Hailing from West Philly, multidisciplinary artist Gianni Lee has long documented the Black experience in America through fashion design, music production and international DJ sets, but as of late, the creative is lending time to thought-provoking gallery showcases.

In 2017, he explored the silencing of marginalized voices in his inaugural solo exhibition, titled "Why Don't You Hear Me?" as Brooklyn Waterfront Artists Coalition's Artist-in-Residence, before drafting an exposé in 2018 on the evolution of systemic oppression for his Los Angeles show, "They Sat Back, They Let It Happen."

Today, Lee welcomes his third independent presentation, "Gianni Lee: Black Heroism & The Wounds They Carry," in another part of the country: Atlanta.

"The frustration of the pandemic pretty much birthed the idea for the show, and it's an exploration of what Black people can do and how they can not only evolve, but also navigate this new social norm," Lee told PAPER. "I felt like it was very enlightening for me, just being able to connect with people down here in Atlanta, especially in a city that has a high Black population, and be able to bring art to this community."

Gianni Lee, "I'll Paint The Sky Red For You," 2020

The showcase is in the city's Gallery at WISH, and its curator, Anna Akpele, has had her eye on Lee's work for quite some time. "I've been following Gianni for about 2 years now," Akpele said in a statement. "This exhibition has been a long time in the making and we're excited to finally share this body of work with the city, being his first solo exhibition in Atlanta."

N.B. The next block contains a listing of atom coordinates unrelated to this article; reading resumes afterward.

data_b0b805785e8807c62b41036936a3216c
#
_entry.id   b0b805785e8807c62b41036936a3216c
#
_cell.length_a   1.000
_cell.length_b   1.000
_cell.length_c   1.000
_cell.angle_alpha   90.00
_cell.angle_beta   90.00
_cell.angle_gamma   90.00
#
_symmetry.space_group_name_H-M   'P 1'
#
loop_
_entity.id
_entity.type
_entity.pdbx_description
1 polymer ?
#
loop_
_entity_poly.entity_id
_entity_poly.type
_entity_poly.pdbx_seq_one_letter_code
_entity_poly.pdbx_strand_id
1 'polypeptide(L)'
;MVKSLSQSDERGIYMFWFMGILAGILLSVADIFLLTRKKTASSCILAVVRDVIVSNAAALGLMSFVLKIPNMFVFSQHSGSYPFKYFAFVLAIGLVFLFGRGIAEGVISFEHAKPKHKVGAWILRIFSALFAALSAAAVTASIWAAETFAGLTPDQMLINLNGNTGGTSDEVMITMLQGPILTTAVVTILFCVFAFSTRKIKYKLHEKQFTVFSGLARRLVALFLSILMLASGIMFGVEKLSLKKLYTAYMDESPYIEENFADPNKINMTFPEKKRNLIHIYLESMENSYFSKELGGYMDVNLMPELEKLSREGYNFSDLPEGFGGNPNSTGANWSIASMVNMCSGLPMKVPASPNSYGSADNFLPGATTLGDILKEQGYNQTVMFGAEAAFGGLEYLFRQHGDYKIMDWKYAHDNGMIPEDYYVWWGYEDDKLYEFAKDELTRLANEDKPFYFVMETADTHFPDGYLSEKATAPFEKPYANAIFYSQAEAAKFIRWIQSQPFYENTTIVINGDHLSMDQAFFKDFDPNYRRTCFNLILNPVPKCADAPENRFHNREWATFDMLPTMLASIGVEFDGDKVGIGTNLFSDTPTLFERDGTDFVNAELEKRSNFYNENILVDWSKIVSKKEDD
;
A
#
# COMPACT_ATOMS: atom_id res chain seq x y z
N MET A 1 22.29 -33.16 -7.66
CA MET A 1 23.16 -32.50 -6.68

The exhibition offers an array of chromatic paintings fronting legendary Black historical figures aside sci-fi iconography — a commentary on the Black community's influence in today's modern, connected world. In a clash of traditional painting techniques, each piece serves to juxtapose the legacy of Black people in America with an optimistic outlook on the future, even amid the country's current sociopolitical division.

"This is the first time that I've actually shown works where I've mixed mediums," Lee said. "There's this one painting in particular called I'll Paint The Sky Red For You, and it's a regurgitation of everything that I ever wanted to put on a painting and conceptualize. I decided to do it all in this one painting with pastel, standard oil paint, acrylic and even spray paint. It's interesting how it all blends together and still tells a story. It looks like chaos and madness, but it's actually a little bit calming because you know it makes sense to the artist."

Gianni Lee, "The Fall," 2020

At first glance, you might feel perplexed in search of a concrete meaning behind each painting, but that's okay — your puzzlement is actually Lee's goal. "I hope [the exhibition] confuses people more than anything," he said. "I would rather somebody get confused and want to have a conversation about what the fuck I am trying to do. I want people to be a little bit confused about what they see because that would make them more interested and want to ask more questions."

With the intention of sparking impactful conversation, Lee is preparing to host a meet-and-greet at the Gallery at WISH on Sunday, November 8, from 3-7 PM in celebration of the exhibition's opening.

Photography by Maxim Ryazansky

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